Last Updated: Friday - 09/24/2010
Week of September 12, 2005
Love is a decision, not a feeling
Retrouvaille guides troubled couples in restoring harmony to their marriage
By BILL GLEN
WCR Staff Writer
By all appearances, Dale and Hilda Morrissette are today happy in their marriage of more than 30 years.
They are active in St. Maria Goretti Parish. Dale is a member of the Knights of Columbus and Hilda belongs to the Catholic Women's League.
But it wasn't always that way. In its infancy, their marriage was on shaky ground when they learned of the special needs of their two adopted children. They discovered the children had fetal alcohol syndrome.
"I was not prepared and I did not know how to handle it. I felt I was a terrible mother," said Hilda, 55. "I did not like who I was anymore. I felt I carried the majority of the load."
Dale, 70, is a retired salesman. His business required him to travel.
The blame game
They began picking at each other without knowing why. They blamed themselves, each other and their families because they lacked the skills to help their children. There was guilt and resentment. They became judgmental towards each other. They felt betrayed.
"We had pre-conceived notions that everything would be normal," Dale said.
The couple coped by talking to a battery of psychologists and trying numerous programs to help the children.
A dark hole remained in their relationship until five years ago when a friend of Hilda's mentioned an ecumenical program called Retrouvaille.
"We know now that we love our kids and we did the best we could. We accept what happened," Hilda said.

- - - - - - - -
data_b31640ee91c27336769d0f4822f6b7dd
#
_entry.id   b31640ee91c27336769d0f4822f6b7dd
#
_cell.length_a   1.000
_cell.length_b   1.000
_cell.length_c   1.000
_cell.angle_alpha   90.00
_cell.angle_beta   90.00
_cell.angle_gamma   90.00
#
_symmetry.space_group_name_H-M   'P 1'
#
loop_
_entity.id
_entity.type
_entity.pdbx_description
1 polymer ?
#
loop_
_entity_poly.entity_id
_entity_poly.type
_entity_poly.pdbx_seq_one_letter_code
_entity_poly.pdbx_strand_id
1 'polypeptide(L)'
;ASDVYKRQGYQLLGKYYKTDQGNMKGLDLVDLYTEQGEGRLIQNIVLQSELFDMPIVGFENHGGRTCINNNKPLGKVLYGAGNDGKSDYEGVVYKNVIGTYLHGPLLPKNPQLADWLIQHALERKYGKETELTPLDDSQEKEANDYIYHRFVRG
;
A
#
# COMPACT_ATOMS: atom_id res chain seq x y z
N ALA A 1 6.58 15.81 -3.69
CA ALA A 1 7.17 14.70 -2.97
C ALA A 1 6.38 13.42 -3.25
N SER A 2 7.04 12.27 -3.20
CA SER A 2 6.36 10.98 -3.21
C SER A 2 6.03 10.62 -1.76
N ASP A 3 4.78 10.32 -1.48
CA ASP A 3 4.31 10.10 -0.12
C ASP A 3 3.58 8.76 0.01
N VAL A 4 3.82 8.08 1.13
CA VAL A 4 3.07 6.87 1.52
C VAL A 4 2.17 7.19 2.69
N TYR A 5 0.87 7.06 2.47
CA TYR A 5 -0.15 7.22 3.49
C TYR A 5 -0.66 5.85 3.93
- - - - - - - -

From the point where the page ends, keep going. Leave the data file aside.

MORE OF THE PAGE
Retrouvaille, or "rediscovery" began in Quebec in 1977 by the Catholic Church as a weekend gathering for couples experiencing hurting marriages. It was adapted into English in Toronto a year later. The program was revised and strengthened to include 12 post-weekend sessions after the couple completes the initial weekend. The couple can then continue through CORE: Continuing Our Retrouvaille Experience.
Retrouvaille is presented by three married couples and a priest. The program tries to have, as leaders, couples who have suffered deep emotional trauma in their relationships. The couples offer hope as they share their personal stories of struggle, reconciliation and healing.
The weekend helps husbands and wives to communicate and gain an awareness of themselves as persons and of their relationship.
"We are all the same. We have all been through something difficult. That's life," Hilda said.
The Morrissettes are grateful for the experience because they have been taught more than they would have discovered otherwise. They believe it was God's plan to choose them to parent their adopted children.
Time to give back
"We stay with the program because we want to give back some of what we received," said Dale, who also brought three children to their marriage from an earlier marriage.
The Retrouvaille weekend runs from Friday evening until Sunday afternoon. The 12 talks following the weekend are given in six sessions over a period of six weeks.
"The initial weekend is not a two-day miracle cure," said Ann Lewis, 64, a Retrouvaille community facilitator with her husband, Elton, 70.
"The follow-up sessions are for keeping what we learned alive in our marriage. It can be very easy to drop back into old habits. A good marriage is a full-time job." Retrouvaille stresses that damage to a marriage occurs over time. It takes time for it to heal as well. The program is open to all faiths.